Ministries squabble over oil spill
As the oilspill off Mumbai moved landward, affecting a 3.5km stretch on the city’s coast and a 5-6 km stretch at the tourist destination of Alibaug in neighbouring Raigad district, the authorities were divided on what caused it. HT reports.Updated: Aug 09, 2011 02:05 IST
As the oilspill off Mumbai moved landward, affecting a 3.5km stretch on the city’s coast and a 5-6 km stretch at the tourist destination of Alibaug in neighbouring Raigad district, the authorities were divided on what caused it.
The Union shipping ministry said the source of the spill was the MV Rak, which sank 25 nautical miles off Mumbai on August 4 while carrying coal from Indonesia to Gujarat.
However, the environment ministry said the oil could be from the MV Pavit, the ship that drifted in from Oman and beached at Juhu on July 31.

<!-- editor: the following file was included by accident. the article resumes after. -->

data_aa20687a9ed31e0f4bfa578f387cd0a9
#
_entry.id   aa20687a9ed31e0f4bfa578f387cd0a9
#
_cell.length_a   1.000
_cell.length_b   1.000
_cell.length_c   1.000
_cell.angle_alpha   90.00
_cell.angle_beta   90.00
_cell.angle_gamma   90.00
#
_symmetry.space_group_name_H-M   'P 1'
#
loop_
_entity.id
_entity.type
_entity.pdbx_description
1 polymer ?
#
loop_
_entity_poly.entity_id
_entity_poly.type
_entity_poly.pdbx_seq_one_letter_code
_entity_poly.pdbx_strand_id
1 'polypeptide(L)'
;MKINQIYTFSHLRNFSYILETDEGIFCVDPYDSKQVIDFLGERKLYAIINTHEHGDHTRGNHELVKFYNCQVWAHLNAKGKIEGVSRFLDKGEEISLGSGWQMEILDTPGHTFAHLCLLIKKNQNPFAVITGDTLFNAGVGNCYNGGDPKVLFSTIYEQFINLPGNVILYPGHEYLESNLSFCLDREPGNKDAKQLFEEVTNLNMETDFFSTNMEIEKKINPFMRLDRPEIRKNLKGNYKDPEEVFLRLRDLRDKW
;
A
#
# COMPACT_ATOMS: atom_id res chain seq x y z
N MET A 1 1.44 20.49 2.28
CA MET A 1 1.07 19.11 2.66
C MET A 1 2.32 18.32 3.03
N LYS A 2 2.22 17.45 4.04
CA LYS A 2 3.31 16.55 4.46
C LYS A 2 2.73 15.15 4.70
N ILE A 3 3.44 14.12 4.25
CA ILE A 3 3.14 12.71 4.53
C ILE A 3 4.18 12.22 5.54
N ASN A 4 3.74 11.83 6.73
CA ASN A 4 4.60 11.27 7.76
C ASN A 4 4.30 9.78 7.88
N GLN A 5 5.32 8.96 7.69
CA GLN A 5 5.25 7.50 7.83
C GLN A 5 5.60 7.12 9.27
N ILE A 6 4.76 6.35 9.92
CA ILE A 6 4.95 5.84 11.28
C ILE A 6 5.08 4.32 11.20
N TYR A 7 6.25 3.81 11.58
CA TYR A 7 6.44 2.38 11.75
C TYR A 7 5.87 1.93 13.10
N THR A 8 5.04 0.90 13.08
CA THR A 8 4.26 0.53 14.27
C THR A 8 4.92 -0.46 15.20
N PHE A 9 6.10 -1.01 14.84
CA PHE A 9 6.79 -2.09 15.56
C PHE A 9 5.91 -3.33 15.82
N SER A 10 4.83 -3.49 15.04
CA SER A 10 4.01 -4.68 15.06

“The spill is because of localised phenomenon and not the Rak,” an environment ministry statement said, quoting a Maharashtra government report.
A senior ministry official told Hindustan Times that the Maharashtra state pollution control board has been asked to examine the MV Pavit for a possible leak. The Central Pollution Control Board chairperson S P Gautam had been sent to Mumbai to track the exact source of the leak and study its ecological impact.
The Coast Guard, meanwhile, said fuel oil from the MV RAK, which sank about 25 nautical miles off the Mumbai coast on August 4, could be seen in a continuous trail for up to 12 nautical miles. The agency was using chemical dispersants to fight the oil slick.
Ecologists in Mumbai fear the worst saying the spill has spread to rich marine bio-diverse areas including mangrove forests with little effort to contain it. “It is unfortunate that the oil slick is evident at the peak time of fish breeding as well as flowering and fruiting season of most of the mangrove species,” said Swapna Prabhu, systematic botanist and taxonomist with the Bombay Natural History Society.
Environment minister Jayanthi Natarajan said: “We have also asked National Institute for Oceanography to study the ecological impact.”